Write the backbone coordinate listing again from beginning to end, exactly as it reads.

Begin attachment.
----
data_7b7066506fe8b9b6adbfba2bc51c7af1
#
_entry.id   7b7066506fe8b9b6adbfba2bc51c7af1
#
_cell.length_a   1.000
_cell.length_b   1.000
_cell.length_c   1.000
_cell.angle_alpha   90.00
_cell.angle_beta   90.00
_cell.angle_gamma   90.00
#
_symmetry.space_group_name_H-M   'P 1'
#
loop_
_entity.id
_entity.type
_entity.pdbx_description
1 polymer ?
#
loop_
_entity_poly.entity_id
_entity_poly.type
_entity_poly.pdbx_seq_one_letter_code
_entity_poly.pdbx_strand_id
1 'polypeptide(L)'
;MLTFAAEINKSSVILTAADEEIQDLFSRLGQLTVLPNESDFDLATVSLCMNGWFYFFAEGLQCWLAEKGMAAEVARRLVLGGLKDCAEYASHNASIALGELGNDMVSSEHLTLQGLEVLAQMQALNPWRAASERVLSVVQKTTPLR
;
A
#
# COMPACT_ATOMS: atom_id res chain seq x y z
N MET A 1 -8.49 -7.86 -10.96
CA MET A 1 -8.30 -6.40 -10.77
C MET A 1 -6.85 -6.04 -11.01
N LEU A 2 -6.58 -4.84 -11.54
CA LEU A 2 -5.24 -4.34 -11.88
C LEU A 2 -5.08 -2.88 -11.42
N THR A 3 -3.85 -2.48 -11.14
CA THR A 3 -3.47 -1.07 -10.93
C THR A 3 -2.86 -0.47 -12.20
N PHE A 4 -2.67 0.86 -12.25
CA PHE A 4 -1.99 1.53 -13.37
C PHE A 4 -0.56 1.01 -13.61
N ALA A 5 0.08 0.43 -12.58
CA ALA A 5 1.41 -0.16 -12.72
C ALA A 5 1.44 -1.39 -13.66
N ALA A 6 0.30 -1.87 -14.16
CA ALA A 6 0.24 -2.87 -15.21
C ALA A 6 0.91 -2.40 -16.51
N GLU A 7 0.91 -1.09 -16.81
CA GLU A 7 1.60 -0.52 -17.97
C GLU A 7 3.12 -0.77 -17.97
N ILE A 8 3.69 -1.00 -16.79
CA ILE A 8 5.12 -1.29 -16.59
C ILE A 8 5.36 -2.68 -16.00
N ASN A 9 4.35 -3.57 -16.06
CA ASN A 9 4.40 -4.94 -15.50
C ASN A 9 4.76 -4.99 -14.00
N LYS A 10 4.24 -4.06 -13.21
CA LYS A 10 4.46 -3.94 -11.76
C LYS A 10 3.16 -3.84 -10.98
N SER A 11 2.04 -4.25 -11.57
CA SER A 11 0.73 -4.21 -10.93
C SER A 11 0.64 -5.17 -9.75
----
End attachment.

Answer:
data_7b7066506fe8b9b6adbfba2bc51c7af1
#
_entry.id   7b7066506fe8b9b6adbfba2bc51c7af1
#
_cell.length_a   1.000
_cell.length_b   1.000
_cell.length_c   1.000
_cell.angle_alpha   90.00
_cell.angle_beta   90.00
_cell.angle_gamma   90.00
#
_symmetry.space_group_name_H-M   'P 1'
#
loop_
_entity.id
_entity.type
_entity.pdbx_description
1 polymer ?
#
loop_
_entity_poly.entity_id
_entity_poly.type
_entity_poly.pdbx_seq_one_letter_code
_entity_poly.pdbx_strand_id
1 'polypeptide(L)'
;MLTFAAEINKSSVILTAADEEIQDLFSRLGQLTVLPNESDFDLATVSLCMNGWFYFFAEGLQCWLAEKGMAAEVARRLVLGGLKDCAEYASHNASIALGELGNDMVSSEHLTLQGLEVLAQMQALNPWRAASERVLSVVQKTTPLR
;
A
#
# COMPACT_ATOMS: atom_id res chain seq x y z
N MET A 1 -8.49 -7.86 -10.96
CA MET A 1 -8.30 -6.40 -10.77
C MET A 1 -6.85 -6.04 -11.01
N LEU A 2 -6.58 -4.84 -11.54
CA LEU A 2 -5.24 -4.34 -11.88
C LEU A 2 -5.08 -2.88 -11.42
N THR A 3 -3.85 -2.48 -11.14
CA THR A 3 -3.47 -1.07 -10.93
C THR A 3 -2.86 -0.47 -12.20
N PHE A 4 -2.67 0.86 -12.25
CA PHE A 4 -1.99 1.53 -13.37
C PHE A 4 -0.56 1.01 -13.61
N ALA A 5 0.08 0.43 -12.58
CA ALA A 5 1.41 -0.16 -12.72
C ALA A 5 1.44 -1.39 -13.66
N ALA A 6 0.30 -1.87 -14.16
CA ALA A 6 0.24 -2.87 -15.21
C ALA A 6 0.91 -2.40 -16.51
N GLU A 7 0.91 -1.09 -16.81
CA GLU A 7 1.60 -0.52 -17.97
C GLU A 7 3.12 -0.77 -17.97
N ILE A 8 3.69 -1.00 -16.79
CA ILE A 8 5.12 -1.29 -16.59
C ILE A 8 5.36 -2.68 -16.00
N ASN A 9 4.35 -3.57 -16.06
CA ASN A 9 4.40 -4.94 -15.50
C ASN A 9 4.76 -4.99 -14.00
N LYS A 10 4.24 -4.06 -13.21
CA LYS A 10 4.46 -3.94 -11.76
C LYS A 10 3.16 -3.84 -10.98
N SER A 11 2.04 -4.25 -11.57
CA SER A 11 0.73 -4.21 -10.93
C SER A 11 0.64 -5.17 -9.75